Connecting Dental Health Professionals

Wanted: Dental Temps! The Advantages and Disadvantages

September 12th, 2020 | By Dental Staffing | Blog

Dentist with her dental assistant.

Let’s face it, the daily practice of dentistry is hard work. I have heard older dentists state that their back and neck hurt, their shoulders are tired, and they often wonder if their eyes are as good as they used to be. I’ve met hygienists whose hands, neck and backs are sore and assistants who feel the same. The average person has no idea how physically taxing the day to day grind of dentistry really is.

This is when the practice owner hires an associate and slows down. Hygienists can still make a terrific income in a part-time position and I know assistants who tell their doctors they only want to work part-time. Our employee, Kim is one of those assistants. Kim is an extraordinary dental assistant. She recently told her doctor she wanted to cut back to a three-day week. She is so valuable, he agreed, but continues to hint at her return to a four-day week. It’s just not going to happen.

Maybe you’ve acquired a medical condition that has forced you to work less. Maybe you’re new to an area and want to get your feet wet before taking a permanent position. Maybe you want to work, but your kids come first, and you want to be there for them as they grow up. Whatever the reason, maybe you’re just tired and you want to slow down, so why work on a regular schedule at all?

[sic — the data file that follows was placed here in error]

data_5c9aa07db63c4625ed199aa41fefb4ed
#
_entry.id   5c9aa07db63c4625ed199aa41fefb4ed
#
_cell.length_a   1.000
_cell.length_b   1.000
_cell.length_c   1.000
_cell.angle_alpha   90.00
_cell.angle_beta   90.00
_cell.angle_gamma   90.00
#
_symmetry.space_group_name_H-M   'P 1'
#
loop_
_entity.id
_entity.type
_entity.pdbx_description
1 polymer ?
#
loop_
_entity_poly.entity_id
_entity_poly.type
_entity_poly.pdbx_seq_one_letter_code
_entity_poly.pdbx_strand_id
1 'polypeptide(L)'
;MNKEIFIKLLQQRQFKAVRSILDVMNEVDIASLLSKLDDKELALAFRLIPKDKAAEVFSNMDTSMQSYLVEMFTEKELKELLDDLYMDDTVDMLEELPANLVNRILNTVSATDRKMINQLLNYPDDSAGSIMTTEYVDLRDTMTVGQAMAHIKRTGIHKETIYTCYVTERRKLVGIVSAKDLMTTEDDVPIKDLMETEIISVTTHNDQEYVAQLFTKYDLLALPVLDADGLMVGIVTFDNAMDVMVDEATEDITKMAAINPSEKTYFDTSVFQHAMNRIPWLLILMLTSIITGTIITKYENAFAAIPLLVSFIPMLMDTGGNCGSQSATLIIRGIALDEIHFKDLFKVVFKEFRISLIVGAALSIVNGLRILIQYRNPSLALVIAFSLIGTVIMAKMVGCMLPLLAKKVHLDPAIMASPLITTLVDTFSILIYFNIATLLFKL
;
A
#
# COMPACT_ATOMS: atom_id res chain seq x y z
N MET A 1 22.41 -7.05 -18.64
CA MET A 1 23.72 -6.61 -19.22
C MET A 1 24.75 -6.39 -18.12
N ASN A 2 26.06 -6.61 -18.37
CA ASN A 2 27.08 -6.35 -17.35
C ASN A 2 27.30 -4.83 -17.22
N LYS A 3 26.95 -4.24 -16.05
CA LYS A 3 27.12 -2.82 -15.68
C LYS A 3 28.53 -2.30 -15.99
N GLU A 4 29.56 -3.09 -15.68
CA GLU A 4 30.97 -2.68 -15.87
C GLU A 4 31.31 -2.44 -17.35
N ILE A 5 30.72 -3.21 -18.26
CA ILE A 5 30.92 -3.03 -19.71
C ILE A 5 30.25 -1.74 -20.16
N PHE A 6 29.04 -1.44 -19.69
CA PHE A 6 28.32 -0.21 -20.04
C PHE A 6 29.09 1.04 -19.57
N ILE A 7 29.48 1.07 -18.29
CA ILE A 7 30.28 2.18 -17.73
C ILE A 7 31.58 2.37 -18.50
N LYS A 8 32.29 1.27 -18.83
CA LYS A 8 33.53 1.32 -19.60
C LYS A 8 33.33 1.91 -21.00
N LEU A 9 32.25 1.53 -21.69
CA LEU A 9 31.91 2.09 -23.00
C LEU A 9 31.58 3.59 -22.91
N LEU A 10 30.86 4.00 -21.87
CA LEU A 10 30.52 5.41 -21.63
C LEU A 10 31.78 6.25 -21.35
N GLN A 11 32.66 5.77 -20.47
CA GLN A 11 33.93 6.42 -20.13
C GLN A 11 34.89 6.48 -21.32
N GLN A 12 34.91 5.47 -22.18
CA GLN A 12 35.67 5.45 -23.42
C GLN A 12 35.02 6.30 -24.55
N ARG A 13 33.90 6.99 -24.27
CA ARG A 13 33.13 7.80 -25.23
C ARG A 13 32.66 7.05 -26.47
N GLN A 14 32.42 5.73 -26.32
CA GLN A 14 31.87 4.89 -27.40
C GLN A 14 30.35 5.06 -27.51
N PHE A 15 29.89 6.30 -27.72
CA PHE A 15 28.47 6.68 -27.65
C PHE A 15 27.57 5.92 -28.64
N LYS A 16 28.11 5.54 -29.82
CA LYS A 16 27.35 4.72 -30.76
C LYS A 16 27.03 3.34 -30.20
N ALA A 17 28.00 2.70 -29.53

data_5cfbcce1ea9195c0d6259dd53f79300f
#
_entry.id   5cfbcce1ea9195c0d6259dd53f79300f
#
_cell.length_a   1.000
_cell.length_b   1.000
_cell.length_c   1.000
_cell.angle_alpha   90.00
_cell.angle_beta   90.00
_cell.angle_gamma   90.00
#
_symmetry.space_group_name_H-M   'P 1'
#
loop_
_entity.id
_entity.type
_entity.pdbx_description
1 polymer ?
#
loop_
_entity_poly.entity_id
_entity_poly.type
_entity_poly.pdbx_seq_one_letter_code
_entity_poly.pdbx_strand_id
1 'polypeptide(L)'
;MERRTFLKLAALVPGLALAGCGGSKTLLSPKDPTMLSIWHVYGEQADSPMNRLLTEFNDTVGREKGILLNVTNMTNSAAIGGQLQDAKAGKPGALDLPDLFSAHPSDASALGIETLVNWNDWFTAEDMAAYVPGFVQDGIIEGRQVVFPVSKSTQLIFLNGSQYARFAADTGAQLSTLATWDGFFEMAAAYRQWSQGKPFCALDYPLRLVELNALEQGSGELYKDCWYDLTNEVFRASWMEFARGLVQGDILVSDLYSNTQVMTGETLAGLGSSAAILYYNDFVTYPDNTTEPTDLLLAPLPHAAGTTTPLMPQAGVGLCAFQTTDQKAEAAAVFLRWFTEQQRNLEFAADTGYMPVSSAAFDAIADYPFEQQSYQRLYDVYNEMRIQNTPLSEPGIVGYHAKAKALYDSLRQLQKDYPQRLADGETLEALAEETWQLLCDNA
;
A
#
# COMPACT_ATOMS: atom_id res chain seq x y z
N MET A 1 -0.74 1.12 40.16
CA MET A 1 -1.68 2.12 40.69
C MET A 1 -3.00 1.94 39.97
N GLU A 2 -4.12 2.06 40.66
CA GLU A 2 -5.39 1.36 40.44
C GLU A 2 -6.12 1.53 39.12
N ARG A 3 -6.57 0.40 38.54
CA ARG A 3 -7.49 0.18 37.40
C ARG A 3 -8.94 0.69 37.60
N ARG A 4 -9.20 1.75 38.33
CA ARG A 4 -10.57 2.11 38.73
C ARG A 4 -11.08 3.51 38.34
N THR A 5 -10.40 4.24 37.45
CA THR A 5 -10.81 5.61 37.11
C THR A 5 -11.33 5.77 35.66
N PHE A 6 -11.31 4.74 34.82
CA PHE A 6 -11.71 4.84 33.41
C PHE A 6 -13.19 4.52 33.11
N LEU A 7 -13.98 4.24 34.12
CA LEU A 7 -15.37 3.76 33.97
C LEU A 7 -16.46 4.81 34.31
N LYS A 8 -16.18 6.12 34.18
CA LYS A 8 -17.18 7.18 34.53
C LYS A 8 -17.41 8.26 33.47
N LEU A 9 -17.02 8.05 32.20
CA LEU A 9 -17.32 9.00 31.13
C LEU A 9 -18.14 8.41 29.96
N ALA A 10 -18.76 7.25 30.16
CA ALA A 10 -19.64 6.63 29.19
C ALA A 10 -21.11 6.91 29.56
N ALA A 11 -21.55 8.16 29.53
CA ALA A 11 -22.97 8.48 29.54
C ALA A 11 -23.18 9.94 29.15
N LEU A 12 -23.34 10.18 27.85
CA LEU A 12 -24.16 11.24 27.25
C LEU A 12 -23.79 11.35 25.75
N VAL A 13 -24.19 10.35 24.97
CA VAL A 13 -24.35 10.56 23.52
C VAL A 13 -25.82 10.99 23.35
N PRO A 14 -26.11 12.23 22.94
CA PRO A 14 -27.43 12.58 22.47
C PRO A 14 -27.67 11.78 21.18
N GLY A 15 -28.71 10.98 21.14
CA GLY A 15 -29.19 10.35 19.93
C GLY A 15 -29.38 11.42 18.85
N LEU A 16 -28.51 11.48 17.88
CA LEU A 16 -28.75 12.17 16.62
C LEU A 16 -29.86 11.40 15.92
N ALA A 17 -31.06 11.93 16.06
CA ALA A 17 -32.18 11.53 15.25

Why not work just when you want to work? Why not try putting yourself out there as a dental temporary? Becoming a temporary has a lot of advantages, and some disadvantages, at least in the beginning. Here’s the deal: When you temp there’s an initial period when you’re not well known and not working as much. Know this going in and prepare for it. It’s a little like real estate; there are busy, lucrative times and quiet periods in the market. As time goes on, if you’re good at what you do, you’ll develop a rhythm that becomes comfortable.

But there are many advantages…

  • Sometimes (a lot of the time?!) there’s a lot of drama in dental offices. When you come in as a temporary you don’t have get caught up in the drama. You’ll come in, do your job, and go home.
  • You can name your fee and walk out at the end of your workday with a check.
  • If your day is planned and you get a call, you can decline. Work as little or as much as you want
  • You basically work for yourself, so there are tax advantages to temping.
  • You’ll work at a variety of practices and this works well for those who enjoy a variety.

But there are disadvantages as well…

  • You are essentially self-employed; make sure you are protected under the practice’s Worker’s Comp Insurance. If you’re not, you’ll need some.
  • If you are a Dental Hygienist, you will need your own Malpractice Insurance.